The weekend before this trip my parents, aunt, and uncle came to visit! It was so nice getting to see and hug them in person—skype just doesn’t cut it sometimes. I got to show off my knowledge of the city and took them around to several piazzas and markets, climbed Il Duomo, and then went out to eat at Gustapizza! Luckily I got to spend more than just one day with them and stayed with them at a villa in Civitella in Val di Chiana where we had a DELICIOUS dinner at L’antico Borgo—if you ever get the chance, GO here! The following day we went and explored Perugia, where I had the best cup of hot chocolate ever, and Assisi, which was just as beautiful! That Sunday I had signed up to go on a tour through the Chianti vineyards and do some wine tasting. It was a perfect day and of course my camera died right as we got into the vineyards but the hike was amazing. We went to a private villa for the wine tasting and got an incredible lunch of bread and olive oil, prosciutto, two types of pasta, and biscotti to go along with the wine which was produced by the family whose villa we were in. We also got the chance to taste grappa and ew. This weekend I have plans to go to Rome with a few friends, I’ll post pics soon!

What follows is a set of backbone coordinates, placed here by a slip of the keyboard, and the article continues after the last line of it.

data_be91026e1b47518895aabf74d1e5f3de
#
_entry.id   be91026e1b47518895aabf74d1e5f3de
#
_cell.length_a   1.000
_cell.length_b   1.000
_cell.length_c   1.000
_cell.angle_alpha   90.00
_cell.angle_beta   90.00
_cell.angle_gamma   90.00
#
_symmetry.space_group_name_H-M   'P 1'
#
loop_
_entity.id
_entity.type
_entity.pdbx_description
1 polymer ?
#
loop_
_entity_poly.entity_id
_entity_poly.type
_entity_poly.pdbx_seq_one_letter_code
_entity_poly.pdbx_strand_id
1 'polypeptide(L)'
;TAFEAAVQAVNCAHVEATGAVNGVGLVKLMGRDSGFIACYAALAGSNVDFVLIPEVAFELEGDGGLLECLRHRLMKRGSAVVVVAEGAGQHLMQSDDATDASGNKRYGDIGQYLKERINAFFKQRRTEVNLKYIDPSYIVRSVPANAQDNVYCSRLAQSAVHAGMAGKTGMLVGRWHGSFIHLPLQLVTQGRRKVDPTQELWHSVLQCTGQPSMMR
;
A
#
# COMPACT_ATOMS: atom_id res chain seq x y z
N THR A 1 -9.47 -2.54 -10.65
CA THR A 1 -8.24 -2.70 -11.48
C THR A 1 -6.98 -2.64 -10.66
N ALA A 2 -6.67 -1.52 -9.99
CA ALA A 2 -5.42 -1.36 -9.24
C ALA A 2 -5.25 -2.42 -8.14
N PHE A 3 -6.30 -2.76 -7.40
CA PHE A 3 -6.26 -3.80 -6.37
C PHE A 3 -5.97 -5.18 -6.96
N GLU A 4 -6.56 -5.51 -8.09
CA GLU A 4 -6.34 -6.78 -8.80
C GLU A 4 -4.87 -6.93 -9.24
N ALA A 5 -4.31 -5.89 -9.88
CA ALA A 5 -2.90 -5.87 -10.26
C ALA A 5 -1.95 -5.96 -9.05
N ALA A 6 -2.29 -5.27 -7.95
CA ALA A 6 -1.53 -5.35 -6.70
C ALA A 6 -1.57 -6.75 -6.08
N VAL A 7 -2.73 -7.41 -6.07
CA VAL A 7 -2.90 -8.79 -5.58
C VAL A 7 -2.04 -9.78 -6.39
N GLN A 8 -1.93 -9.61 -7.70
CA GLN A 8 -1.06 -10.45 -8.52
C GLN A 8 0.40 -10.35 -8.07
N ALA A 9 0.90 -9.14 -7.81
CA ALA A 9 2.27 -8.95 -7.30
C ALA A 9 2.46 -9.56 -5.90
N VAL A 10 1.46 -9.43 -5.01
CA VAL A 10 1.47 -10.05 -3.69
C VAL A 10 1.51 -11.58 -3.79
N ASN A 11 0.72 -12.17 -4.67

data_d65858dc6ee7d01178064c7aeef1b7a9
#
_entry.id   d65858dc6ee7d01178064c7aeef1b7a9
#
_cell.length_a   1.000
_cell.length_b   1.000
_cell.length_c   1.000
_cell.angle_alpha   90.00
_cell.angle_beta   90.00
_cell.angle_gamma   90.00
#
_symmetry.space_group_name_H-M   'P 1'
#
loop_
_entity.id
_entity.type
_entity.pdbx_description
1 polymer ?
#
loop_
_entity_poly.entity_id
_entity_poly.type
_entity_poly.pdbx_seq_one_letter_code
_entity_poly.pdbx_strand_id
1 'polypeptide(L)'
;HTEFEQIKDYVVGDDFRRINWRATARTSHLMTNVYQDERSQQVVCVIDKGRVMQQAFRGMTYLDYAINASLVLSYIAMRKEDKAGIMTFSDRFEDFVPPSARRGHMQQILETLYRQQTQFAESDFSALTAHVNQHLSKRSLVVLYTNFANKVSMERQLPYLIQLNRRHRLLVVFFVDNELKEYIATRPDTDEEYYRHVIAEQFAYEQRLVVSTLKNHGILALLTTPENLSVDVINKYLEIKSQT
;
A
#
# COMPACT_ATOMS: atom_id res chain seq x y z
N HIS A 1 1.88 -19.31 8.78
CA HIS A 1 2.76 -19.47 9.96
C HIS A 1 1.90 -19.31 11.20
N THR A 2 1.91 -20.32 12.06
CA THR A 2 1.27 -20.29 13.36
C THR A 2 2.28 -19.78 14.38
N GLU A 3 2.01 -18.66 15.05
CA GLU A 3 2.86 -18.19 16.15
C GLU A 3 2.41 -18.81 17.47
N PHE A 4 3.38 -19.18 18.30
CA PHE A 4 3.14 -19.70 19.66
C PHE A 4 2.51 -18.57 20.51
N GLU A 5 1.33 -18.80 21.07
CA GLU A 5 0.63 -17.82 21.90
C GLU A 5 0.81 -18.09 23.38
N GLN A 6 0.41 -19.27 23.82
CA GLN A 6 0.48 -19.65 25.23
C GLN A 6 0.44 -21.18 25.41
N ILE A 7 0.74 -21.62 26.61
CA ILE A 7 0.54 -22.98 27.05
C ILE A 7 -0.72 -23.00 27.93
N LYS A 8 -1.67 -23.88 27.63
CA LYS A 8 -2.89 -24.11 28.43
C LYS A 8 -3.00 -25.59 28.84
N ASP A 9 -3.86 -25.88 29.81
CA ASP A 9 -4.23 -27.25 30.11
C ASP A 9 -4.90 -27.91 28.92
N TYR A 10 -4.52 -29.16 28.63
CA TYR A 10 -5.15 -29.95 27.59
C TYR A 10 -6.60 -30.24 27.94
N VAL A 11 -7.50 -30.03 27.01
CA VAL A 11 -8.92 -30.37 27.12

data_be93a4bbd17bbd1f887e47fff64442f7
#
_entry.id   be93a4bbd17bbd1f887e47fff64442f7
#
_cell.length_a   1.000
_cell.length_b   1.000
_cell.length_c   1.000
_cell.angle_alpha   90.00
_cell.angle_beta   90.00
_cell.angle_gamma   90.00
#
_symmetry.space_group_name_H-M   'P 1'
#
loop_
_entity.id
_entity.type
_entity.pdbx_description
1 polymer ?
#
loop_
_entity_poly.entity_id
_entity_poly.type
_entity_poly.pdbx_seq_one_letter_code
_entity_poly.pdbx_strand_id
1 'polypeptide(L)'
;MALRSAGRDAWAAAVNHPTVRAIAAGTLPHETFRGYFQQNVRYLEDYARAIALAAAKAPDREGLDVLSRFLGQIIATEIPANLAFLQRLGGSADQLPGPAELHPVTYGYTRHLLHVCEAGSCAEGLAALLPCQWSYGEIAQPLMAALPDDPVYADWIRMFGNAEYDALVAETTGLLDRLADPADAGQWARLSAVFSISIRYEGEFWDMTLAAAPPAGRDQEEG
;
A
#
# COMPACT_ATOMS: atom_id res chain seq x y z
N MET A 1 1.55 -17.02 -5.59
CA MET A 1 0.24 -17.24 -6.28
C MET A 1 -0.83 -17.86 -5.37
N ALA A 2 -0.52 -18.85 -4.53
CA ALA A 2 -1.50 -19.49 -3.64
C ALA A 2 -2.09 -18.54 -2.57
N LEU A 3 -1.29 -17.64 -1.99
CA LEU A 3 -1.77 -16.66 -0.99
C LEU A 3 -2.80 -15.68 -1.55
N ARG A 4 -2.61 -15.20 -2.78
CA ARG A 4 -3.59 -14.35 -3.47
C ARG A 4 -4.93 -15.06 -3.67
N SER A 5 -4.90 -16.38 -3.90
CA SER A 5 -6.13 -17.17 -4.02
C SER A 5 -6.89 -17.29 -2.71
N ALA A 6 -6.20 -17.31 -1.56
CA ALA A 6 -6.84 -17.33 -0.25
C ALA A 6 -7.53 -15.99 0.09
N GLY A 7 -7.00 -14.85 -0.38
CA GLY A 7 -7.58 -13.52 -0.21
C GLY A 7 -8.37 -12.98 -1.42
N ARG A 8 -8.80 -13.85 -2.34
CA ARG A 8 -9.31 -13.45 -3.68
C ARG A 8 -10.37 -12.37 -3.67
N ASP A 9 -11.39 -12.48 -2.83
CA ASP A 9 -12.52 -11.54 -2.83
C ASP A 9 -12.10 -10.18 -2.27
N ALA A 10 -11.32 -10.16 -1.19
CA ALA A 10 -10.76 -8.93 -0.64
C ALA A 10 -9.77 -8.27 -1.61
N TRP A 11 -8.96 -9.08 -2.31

Pictures from Amalfi

House entrance in Pompeii

The chair lift on the way to the top of the mountain in Capri

Wolfie finally at the top of the mountain enjoying the view

Monday, October 11, 2010

This weekend I had the chance to visit the Amalfi Coast. We went to Pompeii, Sorrento, Capri, and Caserta. This was my first time at each and every one of these places, and I can honestly say that they all blew me away. In both Pompeii and Caserta we got the chance to go on a guided tour, and contrary to the typical boring guided tour, I was beyond engaged in every word our tour guides had to say. I am really starting to notice how much of a privilege it is to be able to see all of these places, and made the most of everything I saw. The silk covered walls, and the original gold plated furniture really paints a vivid picture of what it would have been like to live in a place of this magnitude, something you just cant imagine from even the most well written textbook.